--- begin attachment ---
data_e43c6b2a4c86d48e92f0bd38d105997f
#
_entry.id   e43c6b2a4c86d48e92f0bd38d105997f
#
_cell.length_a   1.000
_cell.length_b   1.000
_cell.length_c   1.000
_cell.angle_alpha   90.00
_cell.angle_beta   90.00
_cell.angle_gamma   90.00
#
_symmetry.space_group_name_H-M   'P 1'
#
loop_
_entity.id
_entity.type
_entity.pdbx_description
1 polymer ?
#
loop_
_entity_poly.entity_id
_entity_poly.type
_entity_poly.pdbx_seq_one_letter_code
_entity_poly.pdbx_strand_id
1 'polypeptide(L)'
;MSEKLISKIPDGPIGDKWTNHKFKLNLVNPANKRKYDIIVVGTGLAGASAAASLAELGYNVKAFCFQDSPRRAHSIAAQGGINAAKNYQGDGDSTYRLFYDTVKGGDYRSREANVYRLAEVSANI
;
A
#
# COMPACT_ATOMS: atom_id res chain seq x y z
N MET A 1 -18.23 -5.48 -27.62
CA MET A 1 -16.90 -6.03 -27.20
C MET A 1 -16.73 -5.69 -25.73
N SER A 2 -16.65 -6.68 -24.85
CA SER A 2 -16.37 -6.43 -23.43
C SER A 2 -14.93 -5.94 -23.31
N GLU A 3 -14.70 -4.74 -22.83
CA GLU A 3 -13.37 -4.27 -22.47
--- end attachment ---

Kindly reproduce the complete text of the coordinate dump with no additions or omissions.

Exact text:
data_e43c6b2a4c86d48e92f0bd38d105997f
#
_entry.id   e43c6b2a4c86d48e92f0bd38d105997f
#
_cell.length_a   1.000
_cell.length_b   1.000
_cell.length_c   1.000
_cell.angle_alpha   90.00
_cell.angle_beta   90.00
_cell.angle_gamma   90.00
#
_symmetry.space_group_name_H-M   'P 1'
#
loop_
_entity.id
_entity.type
_entity.pdbx_description
1 polymer ?
#
loop_
_entity_poly.entity_id
_entity_poly.type
_entity_poly.pdbx_seq_one_letter_code
_entity_poly.pdbx_strand_id
1 'polypeptide(L)'
;MSEKLISKIPDGPIGDKWTNHKFKLNLVNPANKRKYDIIVVGTGLAGASAAASLAELGYNVKAFCFQDSPRRAHSIAAQGGINAAKNYQGDGDSTYRLFYDTVKGGDYRSREANVYRLAEVSANI
;
A
#
# COMPACT_ATOMS: atom_id res chain seq x y z
N MET A 1 -18.23 -5.48 -27.62
CA MET A 1 -16.90 -6.03 -27.20
C MET A 1 -16.73 -5.69 -25.73
N SER A 2 -16.65 -6.68 -24.85
CA SER A 2 -16.37 -6.43 -23.43
C SER A 2 -14.93 -5.94 -23.31
N GLU A 3 -14.70 -4.74 -22.83
CA GLU A 3 -13.37 -4.27 -22.47